WASHINGTON - Investigators have found a new threat to future space shuttles - a 40-pound bolt fragment that could fly off during launch and smash into the spacecraft with catastrophic results as it races toward orbit.
Members of the board searching for the cause of Columbia's destruction said Thursday they found radar evidence that a piece of a 2-foot-long bolt that joins the solid-rocket boosters to the shuttle's external fuel tank may have flown loose during the launch.
There is no evidence that the bolt fragment hit Columbia, but board member Air Force Maj. Gen. John Barry said, "It has the potential to be catastrophic."
Barry said the discovery does not change the board's working scenario that Columbia was damaged by a chunk of foam insulation that peeled off the fuel tank and smashed into the craft's left wing during launch, damaging the heat shield. It's thought that superheated gases entered the hollow wing and melted it from the inside during re-entry Feb. 1. Columbia broke apart, killing seven astronauts and scattering debris over Texas and Louisiana.
Barry said that while investigating the role that the external tank may have played in Columbia's destruction, engineers looked at launch radar records of the craft and spotted an image of an object near the shuttle just moments after the solid rocket boosters were ejected from the external tank.
Investigators determined the image could be a fragment of the bolt that somehow was thrown free during booster separation. The bolts are normally exploded to free the solid rockets. Fragments of the bolts are supposed to be captured by a cylinder called a bolt catcher.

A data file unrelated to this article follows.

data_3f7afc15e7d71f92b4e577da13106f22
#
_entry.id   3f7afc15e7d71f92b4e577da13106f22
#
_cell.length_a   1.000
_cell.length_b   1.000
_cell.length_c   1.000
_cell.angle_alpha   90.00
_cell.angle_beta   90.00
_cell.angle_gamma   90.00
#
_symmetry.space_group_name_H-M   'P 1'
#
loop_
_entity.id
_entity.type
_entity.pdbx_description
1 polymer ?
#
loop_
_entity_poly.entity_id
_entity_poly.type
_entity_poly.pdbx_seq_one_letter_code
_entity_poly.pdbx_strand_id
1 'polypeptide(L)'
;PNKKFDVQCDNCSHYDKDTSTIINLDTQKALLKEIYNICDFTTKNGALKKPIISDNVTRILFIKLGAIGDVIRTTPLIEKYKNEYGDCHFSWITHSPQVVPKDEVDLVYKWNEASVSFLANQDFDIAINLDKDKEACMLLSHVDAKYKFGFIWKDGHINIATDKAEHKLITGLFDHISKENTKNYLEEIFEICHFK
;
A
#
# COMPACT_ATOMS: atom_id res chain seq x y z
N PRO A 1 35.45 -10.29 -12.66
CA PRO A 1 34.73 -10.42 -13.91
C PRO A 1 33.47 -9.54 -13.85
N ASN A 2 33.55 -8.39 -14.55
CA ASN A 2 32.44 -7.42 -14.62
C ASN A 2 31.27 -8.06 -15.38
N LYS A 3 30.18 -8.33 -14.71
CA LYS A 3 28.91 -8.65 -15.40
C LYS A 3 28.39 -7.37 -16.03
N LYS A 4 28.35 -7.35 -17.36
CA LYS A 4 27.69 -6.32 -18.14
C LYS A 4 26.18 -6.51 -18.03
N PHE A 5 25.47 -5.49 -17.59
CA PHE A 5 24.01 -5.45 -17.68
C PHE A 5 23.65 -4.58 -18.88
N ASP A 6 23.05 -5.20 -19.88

Tests show that "the bolt catcher is not as robust as it should be," said retired Navy Adm. Hal Gehman, the board chairman.
Barry said the top of the bolt catcher came apart in the tests. If this happened during launch, a 40-pound chunk of the bolt would have been ejected and could have slammed into the space shuttle.
The bolts attach the 150-foot-tall solid rocket boosters to either side of the shuttle's external fuel tank. When the solid rockets are burned out, explosives sever the bolts, separating the boosters, which then fall back into the ocean for later recovery.
Barry's news conference followed a public hearing during which some of the nation's top space experts discussed NASA struggles to fly the space shuttle and build the international space station with budgets that were cut to the bone.
The experts said NASA moved money from the space shuttle program to pay for other programs. The board is investigating whether this compromised safety on the shuttle.